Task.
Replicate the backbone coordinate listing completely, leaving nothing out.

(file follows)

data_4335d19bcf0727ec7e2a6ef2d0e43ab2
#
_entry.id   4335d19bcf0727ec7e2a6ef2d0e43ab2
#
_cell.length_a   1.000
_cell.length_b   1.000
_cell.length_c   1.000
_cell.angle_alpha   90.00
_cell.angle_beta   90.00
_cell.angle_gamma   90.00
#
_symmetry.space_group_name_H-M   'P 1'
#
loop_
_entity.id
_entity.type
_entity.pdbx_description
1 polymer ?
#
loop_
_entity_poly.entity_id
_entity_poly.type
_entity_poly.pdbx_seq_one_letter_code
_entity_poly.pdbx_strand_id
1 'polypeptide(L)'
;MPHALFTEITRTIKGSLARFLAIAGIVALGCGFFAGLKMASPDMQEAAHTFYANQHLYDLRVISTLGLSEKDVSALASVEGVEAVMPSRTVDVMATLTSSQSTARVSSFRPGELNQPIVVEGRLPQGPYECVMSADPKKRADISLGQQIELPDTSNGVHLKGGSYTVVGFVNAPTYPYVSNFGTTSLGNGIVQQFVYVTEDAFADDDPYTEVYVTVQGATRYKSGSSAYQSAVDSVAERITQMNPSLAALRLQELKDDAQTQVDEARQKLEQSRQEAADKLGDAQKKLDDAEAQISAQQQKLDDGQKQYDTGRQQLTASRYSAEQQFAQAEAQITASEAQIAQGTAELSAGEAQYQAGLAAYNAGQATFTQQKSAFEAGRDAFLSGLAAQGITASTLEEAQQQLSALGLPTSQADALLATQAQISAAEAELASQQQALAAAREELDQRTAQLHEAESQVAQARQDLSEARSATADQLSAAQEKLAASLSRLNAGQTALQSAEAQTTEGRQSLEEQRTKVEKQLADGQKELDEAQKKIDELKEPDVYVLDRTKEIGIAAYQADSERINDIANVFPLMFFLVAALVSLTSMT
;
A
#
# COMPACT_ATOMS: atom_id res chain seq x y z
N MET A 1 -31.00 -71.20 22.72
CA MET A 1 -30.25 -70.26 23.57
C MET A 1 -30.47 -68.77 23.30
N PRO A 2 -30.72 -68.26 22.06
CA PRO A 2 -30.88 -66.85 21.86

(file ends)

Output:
data_4335d19bcf0727ec7e2a6ef2d0e43ab2
#
_entry.id   4335d19bcf0727ec7e2a6ef2d0e43ab2
#
_cell.length_a   1.000
_cell.length_b   1.000
_cell.length_c   1.000
_cell.angle_alpha   90.00
_cell.angle_beta   90.00
_cell.angle_gamma   90.00
#
_symmetry.space_group_name_H-M   'P 1'
#
loop_
_entity.id
_entity.type
_entity.pdbx_description
1 polymer ?
#
loop_
_entity_poly.entity_id
_entity_poly.type
_entity_poly.pdbx_seq_one_letter_code
_entity_poly.pdbx_strand_id
1 'polypeptide(L)'
;MPHALFTEITRTIKGSLARFLAIAGIVALGCGFFAGLKMASPDMQEAAHTFYANQHLYDLRVISTLGLSEKDVSALASVEGVEAVMPSRTVDVMATLTSSQSTARVSSFRPGELNQPIVVEGRLPQGPYECVMSADPKKRADISLGQQIELPDTSNGVHLKGGSYTVVGFVNAPTYPYVSNFGTTSLGNGIVQQFVYVTEDAFADDDPYTEVYVTVQGATRYKSGSSAYQSAVDSVAERITQMNPSLAALRLQELKDDAQTQVDEARQKLEQSRQEAADKLGDAQKKLDDAEAQISAQQQKLDDGQKQYDTGRQQLTASRYSAEQQFAQAEAQITASEAQIAQGTAELSAGEAQYQAGLAAYNAGQATFTQQKSAFEAGRDAFLSGLAAQGITASTLEEAQQQLSALGLPTSQADALLATQAQISAAEAELASQQQALAAAREELDQRTAQLHEAESQVAQARQDLSEARSATADQLSAAQEKLAASLSRLNAGQTALQSAEAQTTEGRQSLEEQRTKVEKQLADGQKELDEAQKKIDELKEPDVYVLDRTKEIGIAAYQADSERINDIANVFPLMFFLVAALVSLTSMT
;
A
#
# COMPACT_ATOMS: atom_id res chain seq x y z
N MET A 1 -31.00 -71.20 22.72
CA MET A 1 -30.25 -70.26 23.57
C MET A 1 -30.47 -68.77 23.30
N PRO A 2 -30.72 -68.26 22.06
CA PRO A 2 -30.88 -66.85 21.86